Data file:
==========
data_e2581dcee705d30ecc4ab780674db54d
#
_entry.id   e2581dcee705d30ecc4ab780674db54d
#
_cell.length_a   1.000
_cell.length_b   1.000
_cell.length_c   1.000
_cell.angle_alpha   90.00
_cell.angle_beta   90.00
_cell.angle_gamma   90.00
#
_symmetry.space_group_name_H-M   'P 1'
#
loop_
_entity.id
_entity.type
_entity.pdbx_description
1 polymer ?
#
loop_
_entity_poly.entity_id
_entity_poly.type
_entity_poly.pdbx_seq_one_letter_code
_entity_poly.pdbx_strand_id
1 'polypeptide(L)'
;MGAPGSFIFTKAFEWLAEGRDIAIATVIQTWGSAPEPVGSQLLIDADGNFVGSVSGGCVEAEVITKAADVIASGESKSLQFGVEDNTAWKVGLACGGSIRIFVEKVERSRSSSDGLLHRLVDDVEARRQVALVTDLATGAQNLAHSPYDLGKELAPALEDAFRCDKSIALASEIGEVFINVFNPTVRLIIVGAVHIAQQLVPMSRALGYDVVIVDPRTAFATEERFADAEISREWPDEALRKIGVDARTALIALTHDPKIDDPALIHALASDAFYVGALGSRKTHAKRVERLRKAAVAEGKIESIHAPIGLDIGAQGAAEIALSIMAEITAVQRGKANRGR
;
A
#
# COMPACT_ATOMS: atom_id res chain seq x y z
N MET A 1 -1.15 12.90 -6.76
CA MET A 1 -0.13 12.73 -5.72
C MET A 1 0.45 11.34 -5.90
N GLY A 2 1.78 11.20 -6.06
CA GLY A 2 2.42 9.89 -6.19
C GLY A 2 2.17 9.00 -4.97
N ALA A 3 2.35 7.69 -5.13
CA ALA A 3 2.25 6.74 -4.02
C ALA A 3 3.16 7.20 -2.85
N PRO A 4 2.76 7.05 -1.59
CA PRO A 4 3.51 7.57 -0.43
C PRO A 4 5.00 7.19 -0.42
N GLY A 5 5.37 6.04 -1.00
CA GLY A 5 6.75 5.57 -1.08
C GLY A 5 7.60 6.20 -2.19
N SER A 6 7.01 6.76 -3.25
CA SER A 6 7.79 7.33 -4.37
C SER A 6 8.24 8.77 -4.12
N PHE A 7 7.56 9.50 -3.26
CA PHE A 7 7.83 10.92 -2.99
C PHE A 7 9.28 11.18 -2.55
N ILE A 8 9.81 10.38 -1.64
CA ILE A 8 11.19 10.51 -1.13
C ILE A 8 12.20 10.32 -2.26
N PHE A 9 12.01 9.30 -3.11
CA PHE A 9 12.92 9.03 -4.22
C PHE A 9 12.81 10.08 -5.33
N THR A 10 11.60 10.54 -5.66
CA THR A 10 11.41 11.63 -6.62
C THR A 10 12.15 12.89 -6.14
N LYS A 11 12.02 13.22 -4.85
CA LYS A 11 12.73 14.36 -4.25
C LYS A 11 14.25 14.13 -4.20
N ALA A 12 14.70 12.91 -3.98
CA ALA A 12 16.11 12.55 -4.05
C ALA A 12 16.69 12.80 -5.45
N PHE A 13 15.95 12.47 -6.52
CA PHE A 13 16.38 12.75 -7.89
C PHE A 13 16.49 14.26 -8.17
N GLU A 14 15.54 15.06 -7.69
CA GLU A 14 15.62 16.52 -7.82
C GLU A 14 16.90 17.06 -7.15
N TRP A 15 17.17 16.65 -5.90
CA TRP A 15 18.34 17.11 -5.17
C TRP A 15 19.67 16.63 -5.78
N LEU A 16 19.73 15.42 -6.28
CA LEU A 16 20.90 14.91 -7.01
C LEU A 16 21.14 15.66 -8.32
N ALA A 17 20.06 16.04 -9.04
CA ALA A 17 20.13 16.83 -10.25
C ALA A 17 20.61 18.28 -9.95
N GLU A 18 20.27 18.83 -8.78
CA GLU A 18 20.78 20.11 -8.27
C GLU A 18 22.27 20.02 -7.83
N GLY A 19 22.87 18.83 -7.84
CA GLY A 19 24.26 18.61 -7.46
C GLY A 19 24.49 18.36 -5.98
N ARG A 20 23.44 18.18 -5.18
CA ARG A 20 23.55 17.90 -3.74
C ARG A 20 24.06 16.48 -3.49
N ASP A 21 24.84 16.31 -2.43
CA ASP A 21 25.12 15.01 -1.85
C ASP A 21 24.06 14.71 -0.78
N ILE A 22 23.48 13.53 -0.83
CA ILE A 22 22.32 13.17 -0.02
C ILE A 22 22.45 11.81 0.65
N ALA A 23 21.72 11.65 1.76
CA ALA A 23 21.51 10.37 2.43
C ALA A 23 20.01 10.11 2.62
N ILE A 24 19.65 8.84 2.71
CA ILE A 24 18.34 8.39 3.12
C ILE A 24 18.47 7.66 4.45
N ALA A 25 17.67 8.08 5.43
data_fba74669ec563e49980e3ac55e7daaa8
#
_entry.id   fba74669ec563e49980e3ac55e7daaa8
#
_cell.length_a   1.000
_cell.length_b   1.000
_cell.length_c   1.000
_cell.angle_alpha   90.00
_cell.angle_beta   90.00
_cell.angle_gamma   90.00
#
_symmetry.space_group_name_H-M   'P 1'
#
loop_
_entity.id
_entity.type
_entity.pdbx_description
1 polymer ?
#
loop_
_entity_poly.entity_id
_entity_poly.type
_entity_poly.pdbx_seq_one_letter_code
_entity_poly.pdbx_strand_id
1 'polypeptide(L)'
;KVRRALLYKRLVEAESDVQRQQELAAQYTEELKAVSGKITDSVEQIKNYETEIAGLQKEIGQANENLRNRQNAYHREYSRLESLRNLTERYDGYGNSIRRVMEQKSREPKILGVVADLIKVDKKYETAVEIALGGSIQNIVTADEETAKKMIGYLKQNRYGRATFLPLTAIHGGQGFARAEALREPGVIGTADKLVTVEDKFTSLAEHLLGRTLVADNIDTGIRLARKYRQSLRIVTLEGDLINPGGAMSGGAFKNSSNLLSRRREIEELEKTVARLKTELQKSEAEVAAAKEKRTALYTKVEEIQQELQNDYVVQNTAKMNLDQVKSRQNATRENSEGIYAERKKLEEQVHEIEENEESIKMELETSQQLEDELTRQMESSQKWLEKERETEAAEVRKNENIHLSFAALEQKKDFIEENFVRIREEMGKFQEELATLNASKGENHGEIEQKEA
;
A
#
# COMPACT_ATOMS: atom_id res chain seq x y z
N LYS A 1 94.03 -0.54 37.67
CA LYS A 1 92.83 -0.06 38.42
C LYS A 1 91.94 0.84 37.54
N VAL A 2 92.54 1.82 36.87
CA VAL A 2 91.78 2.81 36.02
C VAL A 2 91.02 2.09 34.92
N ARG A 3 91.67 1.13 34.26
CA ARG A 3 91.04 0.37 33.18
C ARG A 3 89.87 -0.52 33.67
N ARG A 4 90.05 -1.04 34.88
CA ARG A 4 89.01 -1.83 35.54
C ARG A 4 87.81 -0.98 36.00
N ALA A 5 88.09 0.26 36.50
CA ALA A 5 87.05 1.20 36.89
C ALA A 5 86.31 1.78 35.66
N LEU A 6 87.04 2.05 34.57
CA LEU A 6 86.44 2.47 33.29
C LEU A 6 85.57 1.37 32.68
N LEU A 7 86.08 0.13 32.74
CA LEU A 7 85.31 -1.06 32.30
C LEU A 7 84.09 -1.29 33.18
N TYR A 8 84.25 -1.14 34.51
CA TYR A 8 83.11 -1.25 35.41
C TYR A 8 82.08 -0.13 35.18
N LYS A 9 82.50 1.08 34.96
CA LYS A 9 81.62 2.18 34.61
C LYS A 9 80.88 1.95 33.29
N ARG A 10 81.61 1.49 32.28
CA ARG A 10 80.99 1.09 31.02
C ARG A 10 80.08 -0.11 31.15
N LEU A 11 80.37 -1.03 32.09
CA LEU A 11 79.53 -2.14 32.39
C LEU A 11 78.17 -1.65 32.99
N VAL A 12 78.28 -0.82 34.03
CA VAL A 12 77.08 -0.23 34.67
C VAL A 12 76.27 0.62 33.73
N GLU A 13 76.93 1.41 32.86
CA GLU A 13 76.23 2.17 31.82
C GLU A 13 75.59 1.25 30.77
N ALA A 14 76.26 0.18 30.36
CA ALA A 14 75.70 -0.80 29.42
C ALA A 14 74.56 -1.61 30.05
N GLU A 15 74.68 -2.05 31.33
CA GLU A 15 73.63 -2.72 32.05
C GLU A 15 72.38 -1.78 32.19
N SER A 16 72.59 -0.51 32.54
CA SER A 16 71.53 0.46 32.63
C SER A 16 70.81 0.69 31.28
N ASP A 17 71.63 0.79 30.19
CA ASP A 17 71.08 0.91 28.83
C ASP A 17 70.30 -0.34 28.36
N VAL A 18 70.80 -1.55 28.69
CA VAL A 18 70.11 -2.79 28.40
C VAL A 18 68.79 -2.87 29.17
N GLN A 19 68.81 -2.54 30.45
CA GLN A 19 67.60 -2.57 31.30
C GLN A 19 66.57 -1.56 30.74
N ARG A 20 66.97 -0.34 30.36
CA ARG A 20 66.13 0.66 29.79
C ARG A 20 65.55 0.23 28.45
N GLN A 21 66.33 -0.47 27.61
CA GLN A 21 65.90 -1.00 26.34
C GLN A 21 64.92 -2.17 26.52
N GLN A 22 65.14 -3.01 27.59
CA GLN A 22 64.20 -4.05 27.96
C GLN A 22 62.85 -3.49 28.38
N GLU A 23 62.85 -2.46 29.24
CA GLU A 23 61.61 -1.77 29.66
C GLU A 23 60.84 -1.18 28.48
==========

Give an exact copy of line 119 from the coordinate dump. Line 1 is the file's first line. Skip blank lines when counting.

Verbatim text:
_entity.type